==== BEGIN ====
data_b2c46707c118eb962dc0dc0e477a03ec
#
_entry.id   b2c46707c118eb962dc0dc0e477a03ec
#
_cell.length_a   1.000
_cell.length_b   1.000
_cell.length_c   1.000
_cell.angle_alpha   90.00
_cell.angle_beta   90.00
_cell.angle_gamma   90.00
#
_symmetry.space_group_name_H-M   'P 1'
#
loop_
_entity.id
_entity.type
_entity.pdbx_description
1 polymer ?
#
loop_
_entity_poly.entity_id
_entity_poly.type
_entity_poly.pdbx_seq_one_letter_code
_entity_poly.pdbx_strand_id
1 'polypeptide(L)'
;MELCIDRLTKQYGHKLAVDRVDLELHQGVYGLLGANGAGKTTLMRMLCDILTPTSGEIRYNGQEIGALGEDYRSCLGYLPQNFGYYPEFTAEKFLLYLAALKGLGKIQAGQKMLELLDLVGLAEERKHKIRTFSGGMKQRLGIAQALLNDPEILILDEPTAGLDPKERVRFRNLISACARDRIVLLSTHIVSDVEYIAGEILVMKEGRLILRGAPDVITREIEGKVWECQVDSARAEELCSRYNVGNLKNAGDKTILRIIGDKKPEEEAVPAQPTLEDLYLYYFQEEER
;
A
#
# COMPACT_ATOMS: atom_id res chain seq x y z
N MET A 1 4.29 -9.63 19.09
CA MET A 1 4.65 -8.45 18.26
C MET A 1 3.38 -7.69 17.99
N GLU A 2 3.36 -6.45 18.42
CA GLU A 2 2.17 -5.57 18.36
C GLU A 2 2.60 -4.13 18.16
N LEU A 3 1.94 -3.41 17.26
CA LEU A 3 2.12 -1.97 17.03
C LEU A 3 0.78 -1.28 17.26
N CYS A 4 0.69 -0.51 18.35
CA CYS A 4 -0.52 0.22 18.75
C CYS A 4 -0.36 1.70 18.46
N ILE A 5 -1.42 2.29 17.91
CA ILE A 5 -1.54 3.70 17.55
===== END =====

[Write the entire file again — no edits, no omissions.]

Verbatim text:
data_b2c46707c118eb962dc0dc0e477a03ec
#
_entry.id   b2c46707c118eb962dc0dc0e477a03ec
#
_cell.length_a   1.000
_cell.length_b   1.000
_cell.length_c   1.000
_cell.angle_alpha   90.00
_cell.angle_beta   90.00
_cell.angle_gamma   90.00
#
_symmetry.space_group_name_H-M   'P 1'
#
loop_
_entity.id
_entity.type
_entity.pdbx_description
1 polymer ?
#
loop_
_entity_poly.entity_id
_entity_poly.type
_entity_poly.pdbx_seq_one_letter_code
_entity_poly.pdbx_strand_id
1 'polypeptide(L)'
;MELCIDRLTKQYGHKLAVDRVDLELHQGVYGLLGANGAGKTTLMRMLCDILTPTSGEIRYNGQEIGALGEDYRSCLGYLPQNFGYYPEFTAEKFLLYLAALKGLGKIQAGQKMLELLDLVGLAEERKHKIRTFSGGMKQRLGIAQALLNDPEILILDEPTAGLDPKERVRFRNLISACARDRIVLLSTHIVSDVEYIAGEILVMKEGRLILRGAPDVITREIEGKVWECQVDSARAEELCSRYNVGNLKNAGDKTILRIIGDKKPEEEAVPAQPTLEDLYLYYFQEEER
;
A
#
# COMPACT_ATOMS: atom_id res chain seq x y z
N MET A 1 4.29 -9.63 19.09
CA MET A 1 4.65 -8.45 18.26
C MET A 1 3.38 -7.69 17.99
N GLU A 2 3.36 -6.45 18.42
CA GLU A 2 2.17 -5.57 18.36
C GLU A 2 2.60 -4.13 18.16
N LEU A 3 1.94 -3.41 17.26
CA LEU A 3 2.12 -1.97 17.03
C LEU A 3 0.78 -1.28 17.26
N CYS A 4 0.69 -0.51 18.35
CA CYS A 4 -0.52 0.22 18.75
C CYS A 4 -0.36 1.70 18.46
N ILE A 5 -1.42 2.29 17.91
CA ILE A 5 -1.54 3.70 17.55